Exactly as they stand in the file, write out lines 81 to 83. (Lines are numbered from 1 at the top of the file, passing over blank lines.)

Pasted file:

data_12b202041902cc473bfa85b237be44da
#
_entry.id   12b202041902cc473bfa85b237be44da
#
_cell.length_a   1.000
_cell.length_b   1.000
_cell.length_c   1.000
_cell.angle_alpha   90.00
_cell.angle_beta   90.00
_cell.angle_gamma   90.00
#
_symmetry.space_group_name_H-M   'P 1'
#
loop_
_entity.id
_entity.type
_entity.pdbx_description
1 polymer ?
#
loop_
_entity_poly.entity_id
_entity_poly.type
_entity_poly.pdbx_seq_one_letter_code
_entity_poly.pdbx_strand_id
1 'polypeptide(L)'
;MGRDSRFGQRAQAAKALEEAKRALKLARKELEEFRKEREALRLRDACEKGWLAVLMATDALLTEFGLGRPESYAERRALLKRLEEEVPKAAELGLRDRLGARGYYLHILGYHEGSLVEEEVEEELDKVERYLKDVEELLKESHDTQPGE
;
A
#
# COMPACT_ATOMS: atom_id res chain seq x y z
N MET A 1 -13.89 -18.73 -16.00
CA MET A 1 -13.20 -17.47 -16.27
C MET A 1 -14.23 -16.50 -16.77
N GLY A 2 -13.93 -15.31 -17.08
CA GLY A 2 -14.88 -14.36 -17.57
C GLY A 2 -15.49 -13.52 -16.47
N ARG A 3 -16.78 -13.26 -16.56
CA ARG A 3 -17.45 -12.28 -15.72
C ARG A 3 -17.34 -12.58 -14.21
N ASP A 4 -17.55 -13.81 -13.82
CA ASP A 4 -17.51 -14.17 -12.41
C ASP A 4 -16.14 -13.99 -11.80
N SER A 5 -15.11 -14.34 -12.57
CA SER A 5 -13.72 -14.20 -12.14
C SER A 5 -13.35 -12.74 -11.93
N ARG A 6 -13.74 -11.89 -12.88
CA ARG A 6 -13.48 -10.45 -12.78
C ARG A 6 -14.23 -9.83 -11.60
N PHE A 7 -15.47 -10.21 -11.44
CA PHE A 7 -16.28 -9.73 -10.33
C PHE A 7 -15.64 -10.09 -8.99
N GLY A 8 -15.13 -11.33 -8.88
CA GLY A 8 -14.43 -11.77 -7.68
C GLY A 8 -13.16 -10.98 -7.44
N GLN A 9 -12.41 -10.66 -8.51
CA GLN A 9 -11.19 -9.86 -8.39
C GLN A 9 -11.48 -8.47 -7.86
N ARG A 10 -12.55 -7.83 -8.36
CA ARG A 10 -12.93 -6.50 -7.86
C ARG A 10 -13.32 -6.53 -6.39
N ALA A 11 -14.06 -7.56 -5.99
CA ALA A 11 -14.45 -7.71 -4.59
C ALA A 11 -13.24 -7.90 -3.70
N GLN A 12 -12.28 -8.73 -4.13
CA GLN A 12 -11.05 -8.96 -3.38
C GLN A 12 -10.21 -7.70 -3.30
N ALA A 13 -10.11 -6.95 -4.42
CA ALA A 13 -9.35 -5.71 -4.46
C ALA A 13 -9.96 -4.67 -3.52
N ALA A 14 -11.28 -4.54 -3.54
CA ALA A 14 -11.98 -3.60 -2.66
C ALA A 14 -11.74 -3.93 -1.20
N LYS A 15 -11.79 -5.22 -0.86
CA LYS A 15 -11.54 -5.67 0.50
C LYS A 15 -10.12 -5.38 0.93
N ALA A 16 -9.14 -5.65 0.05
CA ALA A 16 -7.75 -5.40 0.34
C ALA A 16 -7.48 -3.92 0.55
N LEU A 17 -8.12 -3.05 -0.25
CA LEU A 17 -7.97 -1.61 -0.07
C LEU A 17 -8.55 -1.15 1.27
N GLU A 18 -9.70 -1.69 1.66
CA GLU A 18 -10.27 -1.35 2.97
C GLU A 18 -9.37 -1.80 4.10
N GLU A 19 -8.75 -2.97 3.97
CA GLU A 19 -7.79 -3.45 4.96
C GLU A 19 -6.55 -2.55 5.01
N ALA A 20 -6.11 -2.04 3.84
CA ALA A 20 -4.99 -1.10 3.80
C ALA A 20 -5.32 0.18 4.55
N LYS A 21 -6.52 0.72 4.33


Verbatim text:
C LEU A 17 -8.55 -1.15 1.27
N GLU A 18 -9.70 -1.69 1.66
CA GLU A 18 -10.27 -1.35 2.97